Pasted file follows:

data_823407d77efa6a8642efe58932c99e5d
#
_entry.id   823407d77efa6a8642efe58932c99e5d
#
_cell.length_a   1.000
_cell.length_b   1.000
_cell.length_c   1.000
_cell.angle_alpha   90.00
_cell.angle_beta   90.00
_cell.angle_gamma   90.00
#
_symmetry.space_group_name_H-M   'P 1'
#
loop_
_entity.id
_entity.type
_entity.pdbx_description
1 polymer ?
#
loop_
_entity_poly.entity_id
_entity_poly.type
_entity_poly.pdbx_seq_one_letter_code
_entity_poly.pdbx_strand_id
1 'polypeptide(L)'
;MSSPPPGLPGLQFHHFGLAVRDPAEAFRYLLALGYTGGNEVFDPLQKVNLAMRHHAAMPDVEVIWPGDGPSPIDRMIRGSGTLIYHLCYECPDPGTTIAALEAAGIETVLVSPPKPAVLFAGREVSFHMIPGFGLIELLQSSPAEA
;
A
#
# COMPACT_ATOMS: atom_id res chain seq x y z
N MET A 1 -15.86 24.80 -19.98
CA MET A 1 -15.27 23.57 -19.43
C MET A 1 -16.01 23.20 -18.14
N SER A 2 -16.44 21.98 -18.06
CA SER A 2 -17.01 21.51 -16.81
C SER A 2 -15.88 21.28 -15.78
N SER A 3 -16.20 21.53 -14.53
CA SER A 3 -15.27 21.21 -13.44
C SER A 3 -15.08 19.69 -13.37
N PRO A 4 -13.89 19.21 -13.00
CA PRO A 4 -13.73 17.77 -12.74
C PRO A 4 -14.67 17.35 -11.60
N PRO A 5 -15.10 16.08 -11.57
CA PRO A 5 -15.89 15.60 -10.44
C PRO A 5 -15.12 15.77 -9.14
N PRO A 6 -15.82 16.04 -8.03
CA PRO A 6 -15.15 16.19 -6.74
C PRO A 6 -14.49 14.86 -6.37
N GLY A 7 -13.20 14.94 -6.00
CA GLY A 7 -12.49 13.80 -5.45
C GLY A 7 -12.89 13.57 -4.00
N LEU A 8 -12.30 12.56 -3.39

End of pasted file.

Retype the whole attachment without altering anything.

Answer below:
data_823407d77efa6a8642efe58932c99e5d
#
_entry.id   823407d77efa6a8642efe58932c99e5d
#
_cell.length_a   1.000
_cell.length_b   1.000
_cell.length_c   1.000
_cell.angle_alpha   90.00
_cell.angle_beta   90.00
_cell.angle_gamma   90.00
#
_symmetry.space_group_name_H-M   'P 1'
#
loop_
_entity.id
_entity.type
_entity.pdbx_description
1 polymer ?
#
loop_
_entity_poly.entity_id
_entity_poly.type
_entity_poly.pdbx_seq_one_letter_code
_entity_poly.pdbx_strand_id
1 'polypeptide(L)'
;MSSPPPGLPGLQFHHFGLAVRDPAEAFRYLLALGYTGGNEVFDPLQKVNLAMRHHAAMPDVEVIWPGDGPSPIDRMIRGSGTLIYHLCYECPDPGTTIAALEAAGIETVLVSPPKPAVLFAGREVSFHMIPGFGLIELLQSSPAEA
;
A
#
# COMPACT_ATOMS: atom_id res chain seq x y z
N MET A 1 -15.86 24.80 -19.98
CA MET A 1 -15.27 23.57 -19.43
C MET A 1 -16.01 23.20 -18.14
N SER A 2 -16.44 21.98 -18.06
CA SER A 2 -17.01 21.51 -16.81
C SER A 2 -15.88 21.28 -15.78
N SER A 3 -16.20 21.53 -14.53
CA SER A 3 -15.27 21.21 -13.44
C SER A 3 -15.08 19.69 -13.37
N PRO A 4 -13.89 19.21 -13.00
CA PRO A 4 -13.73 17.77 -12.74
C PRO A 4 -14.67 17.35 -11.60
N PRO A 5 -15.10 16.08 -11.57
CA PRO A 5 -15.89 15.60 -10.44
C PRO A 5 -15.12 15.77 -9.14
N PRO A 6 -15.82 16.04 -8.03
CA PRO A 6 -15.15 16.19 -6.74
C PRO A 6 -14.49 14.86 -6.37
N GLY A 7 -13.20 14.94 -6.00
CA GLY A 7 -12.49 13.80 -5.45
C GLY A 7 -12.89 13.57 -4.00
N LEU A 8 -12.30 12.56 -3.39